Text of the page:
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An Arsenal Fan’s Love-Hate Relationship with the International Break

By Mac Johnson

Most football fans love to hate the international break. They see it as two weeks where you can’t watch your favorite team play, and nothing more. And while it certainly grinds my gears in that regard, I think there’s more to it.  


The original purpose of the international break was to give players a focus on the international scale, with an eye for the Euros, CONMEBOL, and World Cup. It allows them to build chemistry, garner experience in the squad, and it makes those international competitions far more exciting, because the teams in question are actually used to playing with each other. 

It’s a system that led to the meteoric rise of Iceland. Despite facing pretty horrific odds, the Icelandic national team had a Cinderella story in 2016, and have continued to frustrate even the most skilled opponents. Most of their players, though, don’t play in Iceland. Unlike the top nations, their biggest talents don’t play against each other on a weekly basis, which means the international break is the best opportunity for them to draw together as a team and work on systems etc. 

Many of you might remember England’s Golden Generation. Lampard, Gerrard, Scholes, Rooney, Terry, Ferdinand, etc. They were always touted as the next big thing, and they all hit legendary status for their respective clubs, but when it came to international duty, they floundered. In interviews, they’ve been asked about their lack of success, and have put it down to internal competition. 

So many of their players’ relationships were predicated entirely upon club rivalry, and nothing more. They wouldn’t speak in training, or in the hotel, and the social groups were very separate. But with no other opportunity provided to just get to know the other lads, it stayed that way.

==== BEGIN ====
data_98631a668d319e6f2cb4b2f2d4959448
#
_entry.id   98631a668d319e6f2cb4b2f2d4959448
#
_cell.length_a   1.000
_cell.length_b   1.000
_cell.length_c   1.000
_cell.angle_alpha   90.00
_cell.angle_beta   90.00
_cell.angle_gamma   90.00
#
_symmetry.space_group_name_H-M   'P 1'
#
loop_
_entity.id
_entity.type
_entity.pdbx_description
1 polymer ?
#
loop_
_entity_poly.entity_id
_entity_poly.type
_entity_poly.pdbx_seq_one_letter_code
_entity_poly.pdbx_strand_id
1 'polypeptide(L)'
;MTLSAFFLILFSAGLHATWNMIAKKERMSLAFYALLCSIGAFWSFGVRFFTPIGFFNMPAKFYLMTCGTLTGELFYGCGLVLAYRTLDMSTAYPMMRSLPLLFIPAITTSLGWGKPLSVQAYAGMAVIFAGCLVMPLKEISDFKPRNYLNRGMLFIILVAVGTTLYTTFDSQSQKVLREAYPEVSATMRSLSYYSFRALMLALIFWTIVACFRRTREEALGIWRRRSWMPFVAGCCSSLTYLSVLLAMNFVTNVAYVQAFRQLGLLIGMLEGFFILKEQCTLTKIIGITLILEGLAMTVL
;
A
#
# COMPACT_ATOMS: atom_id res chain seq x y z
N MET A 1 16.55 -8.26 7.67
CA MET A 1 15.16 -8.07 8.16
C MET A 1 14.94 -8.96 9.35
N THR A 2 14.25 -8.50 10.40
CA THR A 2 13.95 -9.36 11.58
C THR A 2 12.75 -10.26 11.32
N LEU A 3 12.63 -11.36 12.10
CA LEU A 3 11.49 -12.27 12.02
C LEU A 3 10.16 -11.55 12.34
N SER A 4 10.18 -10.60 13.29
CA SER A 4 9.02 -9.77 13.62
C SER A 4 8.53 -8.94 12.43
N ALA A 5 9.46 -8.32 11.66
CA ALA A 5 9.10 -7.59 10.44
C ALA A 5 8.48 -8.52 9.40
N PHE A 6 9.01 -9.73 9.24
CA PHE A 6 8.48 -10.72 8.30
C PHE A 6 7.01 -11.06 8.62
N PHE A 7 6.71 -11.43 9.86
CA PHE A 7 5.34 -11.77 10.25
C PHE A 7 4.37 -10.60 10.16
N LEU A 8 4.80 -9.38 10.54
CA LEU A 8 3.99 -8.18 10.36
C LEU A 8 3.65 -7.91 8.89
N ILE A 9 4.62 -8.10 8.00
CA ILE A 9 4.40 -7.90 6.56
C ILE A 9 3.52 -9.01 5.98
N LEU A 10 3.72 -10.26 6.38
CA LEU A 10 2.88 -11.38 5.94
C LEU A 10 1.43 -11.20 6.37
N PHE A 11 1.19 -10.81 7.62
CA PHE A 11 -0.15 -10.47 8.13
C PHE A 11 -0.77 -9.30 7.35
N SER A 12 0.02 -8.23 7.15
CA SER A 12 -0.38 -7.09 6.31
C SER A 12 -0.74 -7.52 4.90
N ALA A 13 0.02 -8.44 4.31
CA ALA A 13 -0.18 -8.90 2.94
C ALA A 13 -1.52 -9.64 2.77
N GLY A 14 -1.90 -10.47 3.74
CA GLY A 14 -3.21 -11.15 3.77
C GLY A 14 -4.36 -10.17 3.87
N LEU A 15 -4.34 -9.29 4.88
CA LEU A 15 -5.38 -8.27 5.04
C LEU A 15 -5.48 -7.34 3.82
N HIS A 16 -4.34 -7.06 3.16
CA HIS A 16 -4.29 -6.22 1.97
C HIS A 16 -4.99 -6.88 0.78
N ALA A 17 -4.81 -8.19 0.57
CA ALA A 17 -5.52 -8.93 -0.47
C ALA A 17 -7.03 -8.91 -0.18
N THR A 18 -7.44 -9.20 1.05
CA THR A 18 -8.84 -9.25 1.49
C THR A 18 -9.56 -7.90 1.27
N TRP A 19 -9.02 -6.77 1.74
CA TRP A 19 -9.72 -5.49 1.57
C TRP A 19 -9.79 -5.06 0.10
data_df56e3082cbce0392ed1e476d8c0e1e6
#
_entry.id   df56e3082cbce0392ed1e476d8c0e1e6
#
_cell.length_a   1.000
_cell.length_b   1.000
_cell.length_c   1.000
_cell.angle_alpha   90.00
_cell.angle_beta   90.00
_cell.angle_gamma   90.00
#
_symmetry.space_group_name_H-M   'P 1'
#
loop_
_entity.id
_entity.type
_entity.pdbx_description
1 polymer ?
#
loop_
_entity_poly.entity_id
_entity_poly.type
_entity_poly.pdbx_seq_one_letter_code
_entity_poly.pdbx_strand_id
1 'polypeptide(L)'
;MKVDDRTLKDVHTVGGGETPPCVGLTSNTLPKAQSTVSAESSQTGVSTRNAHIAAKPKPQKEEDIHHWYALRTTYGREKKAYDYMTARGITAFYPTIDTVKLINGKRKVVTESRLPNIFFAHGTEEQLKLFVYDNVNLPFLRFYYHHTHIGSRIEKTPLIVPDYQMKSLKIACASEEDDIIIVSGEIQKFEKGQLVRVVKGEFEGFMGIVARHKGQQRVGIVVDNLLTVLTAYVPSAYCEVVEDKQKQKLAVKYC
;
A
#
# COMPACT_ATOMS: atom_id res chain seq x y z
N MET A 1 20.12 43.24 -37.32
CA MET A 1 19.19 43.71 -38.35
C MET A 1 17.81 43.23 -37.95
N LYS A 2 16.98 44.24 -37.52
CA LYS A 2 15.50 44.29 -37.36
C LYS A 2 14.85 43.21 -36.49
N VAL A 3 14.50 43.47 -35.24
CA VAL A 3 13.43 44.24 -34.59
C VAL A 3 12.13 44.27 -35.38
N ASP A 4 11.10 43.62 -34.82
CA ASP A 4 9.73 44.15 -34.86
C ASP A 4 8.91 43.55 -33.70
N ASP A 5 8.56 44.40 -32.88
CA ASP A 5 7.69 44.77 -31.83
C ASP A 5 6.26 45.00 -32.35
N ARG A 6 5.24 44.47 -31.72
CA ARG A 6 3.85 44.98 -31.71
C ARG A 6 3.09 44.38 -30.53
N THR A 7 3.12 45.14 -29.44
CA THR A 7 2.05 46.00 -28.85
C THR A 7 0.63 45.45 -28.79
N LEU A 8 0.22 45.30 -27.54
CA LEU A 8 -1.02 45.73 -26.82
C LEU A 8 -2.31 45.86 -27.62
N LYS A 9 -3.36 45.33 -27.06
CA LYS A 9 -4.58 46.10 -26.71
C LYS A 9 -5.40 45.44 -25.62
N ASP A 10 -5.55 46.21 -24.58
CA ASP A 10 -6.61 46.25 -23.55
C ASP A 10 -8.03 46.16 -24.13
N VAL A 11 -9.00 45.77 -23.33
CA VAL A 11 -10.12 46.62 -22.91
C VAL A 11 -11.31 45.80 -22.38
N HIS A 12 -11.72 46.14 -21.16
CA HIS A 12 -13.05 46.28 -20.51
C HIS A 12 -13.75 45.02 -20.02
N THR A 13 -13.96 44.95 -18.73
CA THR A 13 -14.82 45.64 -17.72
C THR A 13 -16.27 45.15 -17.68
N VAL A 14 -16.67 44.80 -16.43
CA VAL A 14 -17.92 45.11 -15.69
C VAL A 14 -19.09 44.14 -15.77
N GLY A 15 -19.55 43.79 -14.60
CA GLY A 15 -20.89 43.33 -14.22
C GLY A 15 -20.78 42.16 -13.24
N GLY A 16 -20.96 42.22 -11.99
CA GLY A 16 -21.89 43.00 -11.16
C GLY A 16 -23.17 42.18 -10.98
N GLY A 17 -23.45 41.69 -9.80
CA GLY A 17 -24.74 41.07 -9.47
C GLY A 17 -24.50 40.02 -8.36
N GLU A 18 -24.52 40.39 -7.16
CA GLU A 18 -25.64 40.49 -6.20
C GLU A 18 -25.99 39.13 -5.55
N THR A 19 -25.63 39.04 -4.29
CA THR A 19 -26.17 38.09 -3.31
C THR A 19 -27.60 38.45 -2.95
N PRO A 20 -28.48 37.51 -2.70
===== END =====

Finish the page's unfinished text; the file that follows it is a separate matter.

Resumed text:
The same isn’t true for the current England squad. They came up together through the youth system, and due to the increased prevalence of international football, have played together for five, and in some cases ten years, already. And as Gareth Southgate turns towards his youth more and more, that relationship becomes even stronger. Bukayo Saka was just given the opportunity to join Ainsley Maitland-Niles on the international stage, and it’s a fantastic opportunity for the Arsenal youngster to really fly. 


Now of course, it’s not all good. Not by a long shot. 

The international break is an injury machine, something that’s only been exacerbated by the COVID-19 pandemic that put Kieran Tierney out of contention against Manchester City, even though he tested negative multiple times, and followed the COVID guidelines to the letter. His frustrated message to the fans left this writer in no doubt what was to blame. 

Arsenal typically have at least one, but as many as four or five injuries coming back from the international breaks. Having a squad loaded with talent is nice, but it also means that a majority of the squad trains away from London Colney when October rolls around. And when they come back with muscular problems and compound fractures, often due to stupid incidents accrued playing against less-skilled opponents, it’s even more frustrating, especially when they’re played by their international managers against the wishes of the club. 

And finally, it’s a momentum killer. Arsenal have been on an excellent run of form, but they’ll come back to one of the most important matches of the year having trained separately, in different systems, for two weeks. It’s certainly not ideal, and while I don’t know how to change it perfectly—maybe a dedicated Christmas break?—the current system leaves me tearing my hair. 


So there you have it, an Arsenal fan’s love-hate relationship with the international break. It annoys me, frustrates me, and I can’t help but think it has positive ramifications, especially for young players. It's a dilemma. 

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